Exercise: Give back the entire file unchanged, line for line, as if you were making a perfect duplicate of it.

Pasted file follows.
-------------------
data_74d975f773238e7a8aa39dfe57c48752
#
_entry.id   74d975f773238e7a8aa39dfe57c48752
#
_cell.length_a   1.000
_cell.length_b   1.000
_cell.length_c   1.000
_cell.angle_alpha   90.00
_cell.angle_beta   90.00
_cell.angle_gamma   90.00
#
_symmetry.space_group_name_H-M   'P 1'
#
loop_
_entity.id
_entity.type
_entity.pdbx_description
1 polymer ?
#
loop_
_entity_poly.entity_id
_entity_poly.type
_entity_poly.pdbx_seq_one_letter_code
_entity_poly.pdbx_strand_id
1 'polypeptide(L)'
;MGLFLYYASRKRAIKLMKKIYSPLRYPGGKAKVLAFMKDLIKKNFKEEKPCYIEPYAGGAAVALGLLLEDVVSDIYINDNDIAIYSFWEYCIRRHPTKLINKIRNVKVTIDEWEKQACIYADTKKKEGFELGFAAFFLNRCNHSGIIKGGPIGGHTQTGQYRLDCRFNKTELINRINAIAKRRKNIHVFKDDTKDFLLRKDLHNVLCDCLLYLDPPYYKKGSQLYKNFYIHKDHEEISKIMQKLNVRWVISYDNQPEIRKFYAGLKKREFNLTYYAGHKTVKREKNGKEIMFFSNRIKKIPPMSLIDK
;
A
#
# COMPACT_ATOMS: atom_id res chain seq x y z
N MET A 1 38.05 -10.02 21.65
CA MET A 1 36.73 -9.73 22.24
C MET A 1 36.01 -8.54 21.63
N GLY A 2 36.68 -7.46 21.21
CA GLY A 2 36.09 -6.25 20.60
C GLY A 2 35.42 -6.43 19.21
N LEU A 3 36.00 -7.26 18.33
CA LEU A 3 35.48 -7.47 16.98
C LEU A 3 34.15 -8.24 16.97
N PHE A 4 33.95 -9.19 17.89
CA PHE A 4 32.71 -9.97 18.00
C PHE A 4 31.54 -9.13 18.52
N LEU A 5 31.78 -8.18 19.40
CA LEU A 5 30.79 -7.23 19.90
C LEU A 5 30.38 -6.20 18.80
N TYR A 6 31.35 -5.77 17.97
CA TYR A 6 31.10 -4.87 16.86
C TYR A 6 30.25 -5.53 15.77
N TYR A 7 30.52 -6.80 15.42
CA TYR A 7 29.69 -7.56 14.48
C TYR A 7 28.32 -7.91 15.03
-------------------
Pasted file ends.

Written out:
data_74d975f773238e7a8aa39dfe57c48752
#
_entry.id   74d975f773238e7a8aa39dfe57c48752
#
_cell.length_a   1.000
_cell.length_b   1.000
_cell.length_c   1.000
_cell.angle_alpha   90.00
_cell.angle_beta   90.00
_cell.angle_gamma   90.00
#
_symmetry.space_group_name_H-M   'P 1'
#
loop_
_entity.id
_entity.type
_entity.pdbx_description
1 polymer ?
#
loop_
_entity_poly.entity_id
_entity_poly.type
_entity_poly.pdbx_seq_one_letter_code
_entity_poly.pdbx_strand_id
1 'polypeptide(L)'
;MGLFLYYASRKRAIKLMKKIYSPLRYPGGKAKVLAFMKDLIKKNFKEEKPCYIEPYAGGAAVALGLLLEDVVSDIYINDNDIAIYSFWEYCIRRHPTKLINKIRNVKVTIDEWEKQACIYADTKKKEGFELGFAAFFLNRCNHSGIIKGGPIGGHTQTGQYRLDCRFNKTELINRINAIAKRRKNIHVFKDDTKDFLLRKDLHNVLCDCLLYLDPPYYKKGSQLYKNFYIHKDHEEISKIMQKLNVRWVISYDNQPEIRKFYAGLKKREFNLTYYAGHKTVKREKNGKEIMFFSNRIKKIPPMSLIDK
;
A
#
# COMPACT_ATOMS: atom_id res chain seq x y z
N MET A 1 38.05 -10.02 21.65
CA MET A 1 36.73 -9.73 22.24
C MET A 1 36.01 -8.54 21.63
N GLY A 2 36.68 -7.46 21.21
CA GLY A 2 36.09 -6.25 20.60
C GLY A 2 35.42 -6.43 19.21
N LEU A 3 36.00 -7.26 18.33
CA LEU A 3 35.48 -7.47 16.98
C LEU A 3 34.15 -8.24 16.97
N PHE A 4 33.95 -9.19 17.89
CA PHE A 4 32.71 -9.97 18.00
C PHE A 4 31.54 -9.13 18.52
N LEU A 5 31.78 -8.18 19.40
CA LEU A 5 30.79 -7.23 19.90
C LEU A 5 30.38 -6.20 18.80
N TYR A 6 31.35 -5.77 17.97
CA TYR A 6 31.10 -4.87 16.86
C TYR A 6 30.25 -5.53 15.77
N TYR A 7 30.52 -6.80 15.42
CA TYR A 7 29.69 -7.56 14.48
C TYR A 7 28.32 -7.91 15.03